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Edger Wesley Vs. Emity Violet and anr. - Court Judgment

LegalCrystal Citation
SubjectFamily
CourtChennai High Court
Decided On
Case NumberMatrimonial Cause No. 12 of 1976
Judge
Reported inAIR1980Mad3
ActsDivorce Act, 1869 - Sections 47
AppellantEdger Wesley
RespondentEmity Violet and anr.
Respondent AdvocateK. Jayachandran and ;Amicus Curiae, Advs.
Cases ReferredChristie Mary Stella v. Dr. Vijay SiddhaRaj
Excerpt:
- - having regard to the facts of this case, we find that there cannot be and there could not have been any collusion since the decree for judicial separation as well as the second marriage of the first defendant with the second defendant were her own making......subject to confirmation by this court .3. in this court, mr.s.meenakshisundaram, was appointed as amicus curiae for the petitioner and he has not even filed any appearance in this court, he is not before us today. however mr. jayachandran who also appeared amicus curiae for the second defendant in the action read over the judgment and contended that as there is no express, plea of absence of collusion in the pleadings, this court has to consider whether confirmation of the decree assed by the court below must be granted in the usual course. as regards the main issue whether the plaintiff is entitled to a decree for dissolution, we have no hesitation in accepting the decree of the court below that he is so entitled to, for the reason that the first defendant not only sought for a decree.....
Judgment:

Rakaprasada Rao, C.J.

1. The plaintiff in 0. S. No 3 of 1976 an the file of the District Judge, Coimbatore West, sought for dissolution of his marriage with the first defendant on the ground that the first defendant has already secured a decree for Judicial separation on 31-8-1972 in OS No. 4 of 1971 on the file of the same Court and though he was willing to live with her, it was the defendant who obtained such judicial separation and that he was not therefore interested in setting aside the ex parte decree obtained by her. He also alleges that the first defendant has married the second ending who has been imp leaded as a party to the suit and that the second marriage took place on 10-2- On the basis of the above pleadings he sought for a dissolution of the marriage.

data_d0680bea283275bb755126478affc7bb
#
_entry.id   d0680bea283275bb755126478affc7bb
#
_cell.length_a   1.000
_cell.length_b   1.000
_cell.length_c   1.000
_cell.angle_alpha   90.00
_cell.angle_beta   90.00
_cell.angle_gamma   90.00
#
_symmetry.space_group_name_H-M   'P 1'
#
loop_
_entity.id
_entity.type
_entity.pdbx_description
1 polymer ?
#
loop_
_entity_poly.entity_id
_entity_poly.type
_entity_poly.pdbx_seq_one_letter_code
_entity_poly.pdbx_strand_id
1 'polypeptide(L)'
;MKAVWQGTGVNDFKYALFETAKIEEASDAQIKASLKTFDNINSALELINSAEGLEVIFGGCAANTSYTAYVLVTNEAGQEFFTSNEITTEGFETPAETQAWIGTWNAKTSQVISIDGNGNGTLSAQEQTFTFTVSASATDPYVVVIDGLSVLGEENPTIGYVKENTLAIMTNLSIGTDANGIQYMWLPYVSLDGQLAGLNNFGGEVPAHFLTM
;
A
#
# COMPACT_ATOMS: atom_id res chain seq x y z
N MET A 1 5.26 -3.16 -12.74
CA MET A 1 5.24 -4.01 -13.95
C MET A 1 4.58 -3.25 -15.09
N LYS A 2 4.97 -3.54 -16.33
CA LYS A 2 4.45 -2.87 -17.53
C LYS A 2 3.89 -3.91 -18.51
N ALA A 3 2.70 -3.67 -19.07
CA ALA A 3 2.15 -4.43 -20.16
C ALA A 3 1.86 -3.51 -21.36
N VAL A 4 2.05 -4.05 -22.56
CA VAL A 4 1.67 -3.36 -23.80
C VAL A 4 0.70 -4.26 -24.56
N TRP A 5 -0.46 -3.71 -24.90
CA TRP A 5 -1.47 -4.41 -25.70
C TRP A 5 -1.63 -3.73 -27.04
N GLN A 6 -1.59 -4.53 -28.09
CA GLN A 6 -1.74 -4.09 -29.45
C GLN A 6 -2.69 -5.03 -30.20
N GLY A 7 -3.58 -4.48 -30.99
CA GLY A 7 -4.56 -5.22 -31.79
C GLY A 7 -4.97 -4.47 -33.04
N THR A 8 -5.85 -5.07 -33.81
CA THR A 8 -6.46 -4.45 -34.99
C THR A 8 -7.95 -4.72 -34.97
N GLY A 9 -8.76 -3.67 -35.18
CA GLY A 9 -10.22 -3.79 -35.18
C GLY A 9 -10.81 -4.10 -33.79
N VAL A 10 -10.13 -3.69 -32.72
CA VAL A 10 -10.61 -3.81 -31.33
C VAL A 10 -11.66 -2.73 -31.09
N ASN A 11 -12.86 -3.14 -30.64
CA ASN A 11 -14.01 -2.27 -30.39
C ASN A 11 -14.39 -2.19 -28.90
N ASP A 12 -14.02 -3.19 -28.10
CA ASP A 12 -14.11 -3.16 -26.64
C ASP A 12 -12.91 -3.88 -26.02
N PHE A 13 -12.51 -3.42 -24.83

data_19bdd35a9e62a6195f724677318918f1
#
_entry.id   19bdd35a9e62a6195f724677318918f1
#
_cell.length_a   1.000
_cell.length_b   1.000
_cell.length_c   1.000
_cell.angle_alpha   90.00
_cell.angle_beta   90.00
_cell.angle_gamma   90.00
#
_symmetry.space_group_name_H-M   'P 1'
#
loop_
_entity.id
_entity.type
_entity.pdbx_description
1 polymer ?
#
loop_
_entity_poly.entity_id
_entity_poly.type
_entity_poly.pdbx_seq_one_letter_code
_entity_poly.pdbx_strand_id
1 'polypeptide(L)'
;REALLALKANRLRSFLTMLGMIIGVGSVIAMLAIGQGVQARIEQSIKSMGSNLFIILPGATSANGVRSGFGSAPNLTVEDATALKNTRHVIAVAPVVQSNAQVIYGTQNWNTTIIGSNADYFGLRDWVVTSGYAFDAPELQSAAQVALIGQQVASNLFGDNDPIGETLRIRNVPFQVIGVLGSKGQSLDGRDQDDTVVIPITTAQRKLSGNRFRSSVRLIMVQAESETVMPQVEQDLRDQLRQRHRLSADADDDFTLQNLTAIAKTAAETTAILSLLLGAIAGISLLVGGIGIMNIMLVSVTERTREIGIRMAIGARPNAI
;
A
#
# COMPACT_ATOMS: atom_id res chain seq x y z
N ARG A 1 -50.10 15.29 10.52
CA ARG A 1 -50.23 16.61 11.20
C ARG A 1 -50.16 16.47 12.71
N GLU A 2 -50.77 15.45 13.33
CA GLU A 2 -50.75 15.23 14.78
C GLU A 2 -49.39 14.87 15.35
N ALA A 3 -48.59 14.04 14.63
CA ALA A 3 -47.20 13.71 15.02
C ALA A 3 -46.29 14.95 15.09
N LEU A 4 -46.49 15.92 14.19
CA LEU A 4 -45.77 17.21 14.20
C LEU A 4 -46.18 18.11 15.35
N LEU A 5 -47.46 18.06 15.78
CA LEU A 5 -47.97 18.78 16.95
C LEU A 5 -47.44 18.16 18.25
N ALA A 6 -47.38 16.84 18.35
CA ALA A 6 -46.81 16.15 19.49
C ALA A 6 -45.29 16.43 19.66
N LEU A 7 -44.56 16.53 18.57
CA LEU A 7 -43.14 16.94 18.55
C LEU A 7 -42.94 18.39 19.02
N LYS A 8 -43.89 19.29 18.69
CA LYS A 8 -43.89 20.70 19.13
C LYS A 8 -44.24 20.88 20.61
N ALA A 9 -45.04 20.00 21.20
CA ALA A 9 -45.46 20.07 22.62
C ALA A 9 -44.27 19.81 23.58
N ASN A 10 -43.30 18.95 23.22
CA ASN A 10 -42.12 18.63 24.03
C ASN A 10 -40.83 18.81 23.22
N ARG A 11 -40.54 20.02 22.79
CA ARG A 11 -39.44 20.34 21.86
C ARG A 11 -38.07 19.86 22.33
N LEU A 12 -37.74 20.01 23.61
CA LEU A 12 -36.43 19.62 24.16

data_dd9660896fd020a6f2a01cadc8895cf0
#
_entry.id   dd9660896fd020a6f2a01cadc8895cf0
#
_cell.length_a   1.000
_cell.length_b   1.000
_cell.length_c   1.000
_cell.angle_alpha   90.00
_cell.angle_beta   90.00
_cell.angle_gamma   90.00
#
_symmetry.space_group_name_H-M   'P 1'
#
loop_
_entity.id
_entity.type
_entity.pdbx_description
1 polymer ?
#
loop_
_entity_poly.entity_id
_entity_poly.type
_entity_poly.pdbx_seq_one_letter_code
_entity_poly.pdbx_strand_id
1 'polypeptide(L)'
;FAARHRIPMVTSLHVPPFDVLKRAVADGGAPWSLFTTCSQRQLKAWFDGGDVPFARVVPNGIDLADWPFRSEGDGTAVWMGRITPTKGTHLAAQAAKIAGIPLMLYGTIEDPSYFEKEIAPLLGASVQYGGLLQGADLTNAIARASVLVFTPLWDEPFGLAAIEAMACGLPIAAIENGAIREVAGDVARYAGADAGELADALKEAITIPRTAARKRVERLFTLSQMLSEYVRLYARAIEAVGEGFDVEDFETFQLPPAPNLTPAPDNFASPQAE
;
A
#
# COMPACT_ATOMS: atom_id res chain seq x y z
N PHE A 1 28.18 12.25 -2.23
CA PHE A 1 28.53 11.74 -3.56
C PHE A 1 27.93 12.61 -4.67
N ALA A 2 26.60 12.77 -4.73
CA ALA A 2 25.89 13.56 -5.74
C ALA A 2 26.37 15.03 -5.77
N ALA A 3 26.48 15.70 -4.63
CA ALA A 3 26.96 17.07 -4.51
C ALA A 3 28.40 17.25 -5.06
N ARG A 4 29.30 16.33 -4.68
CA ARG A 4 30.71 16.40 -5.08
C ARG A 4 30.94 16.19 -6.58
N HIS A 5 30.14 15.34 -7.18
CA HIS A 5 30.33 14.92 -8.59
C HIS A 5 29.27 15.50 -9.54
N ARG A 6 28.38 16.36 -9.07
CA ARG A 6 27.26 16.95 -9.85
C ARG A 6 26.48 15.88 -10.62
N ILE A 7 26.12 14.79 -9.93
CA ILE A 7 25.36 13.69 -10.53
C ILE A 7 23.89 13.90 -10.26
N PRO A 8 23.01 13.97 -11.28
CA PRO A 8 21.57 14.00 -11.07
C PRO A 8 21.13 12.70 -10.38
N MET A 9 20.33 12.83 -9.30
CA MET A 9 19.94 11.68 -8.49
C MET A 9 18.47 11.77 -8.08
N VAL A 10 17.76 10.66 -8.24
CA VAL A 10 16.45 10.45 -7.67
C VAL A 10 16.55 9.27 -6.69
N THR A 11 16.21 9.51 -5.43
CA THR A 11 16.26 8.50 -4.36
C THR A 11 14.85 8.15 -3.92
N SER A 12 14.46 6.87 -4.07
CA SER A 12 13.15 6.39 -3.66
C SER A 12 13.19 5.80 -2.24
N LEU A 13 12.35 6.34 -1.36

2. Both the defendants 1 and 2 were ex parte even in the court below. The learned District Judge marked Exts. A-1 and A-2 as the exhibits filed on behalf on the plaintiff. Ex A-1 is a certified copy of the judgment in OS No.4 of 1971proving that the first defendant obtained a decree, though ex prate, for judicial seperation on 31st August 1972. Ex A-2 is the certified copy of the certificate of marriage to establish that the first defendant has married the second defendant based on such unrebutted evidence, the court below granted a decree for dissolution of marriage. But as required in law the said decree was passed subject to confirmation by this court .

3. In this court, Mr.S.Meenakshisundaram, was appointed as amicus curiae for the petitioner and he has not even filed any appearance in this court, He is not before us today. However Mr. Jayachandran who also appeared amicus curiae for the second defendant in the action read over the judgment and contended that as there is no express, plea of absence of collusion in the pleadings, this court has to consider whether confirmation of the decree assed by the court below must be granted in the usual course. As regards the main issue whether the plaintiff is entitled to a decree for dissolution, we have no hesitation in accepting the decree of the court below that he is so entitled to, for the reason that the first defendant not only sought for a decree for judicial separation as early as 31st August 1972, but she has also contracted a second marriage on 10th February 1975, as is seen from Ex. A-2. These factors irretrievably establish that the first defendant is no longer interested in continuing the material ties.

We accept the finding that the plaintiff is entitled to a decree for dissolution of other marriage of the marriage on the above facts. The contention, however is that the plea of collusion does not expressly appear in the pleadings. A Full Bench of our court in Christie Mary Stella v. Dr. Vijay SiddhaRaj 1978 TNLJ 430 observed that though the verb in Section 47 in 'shall' which is apparently mandatory, yet all the circumstances have to be taken into consideration to come to the conclusion whether a reasonable inference should be drawn that there was collusion as between the spouses. Having regard to the facts of this case, we find that there cannot be and there could not have been any collusion since the decree for judicial separation as well as the second marriage of the first defendant With the second defendant were her own making. There could not be, therefore, any collusion. We are unable to accept the only contention of Mr. Jayachandran appearing for the second defendant as amicus curiae.

4. For the above reasons we confirm the judgment of the court below. We thank Mr. K. Jayachandran for his having acted as amicus curiae and for having assisted the court in this case.

5. Order accordingly.


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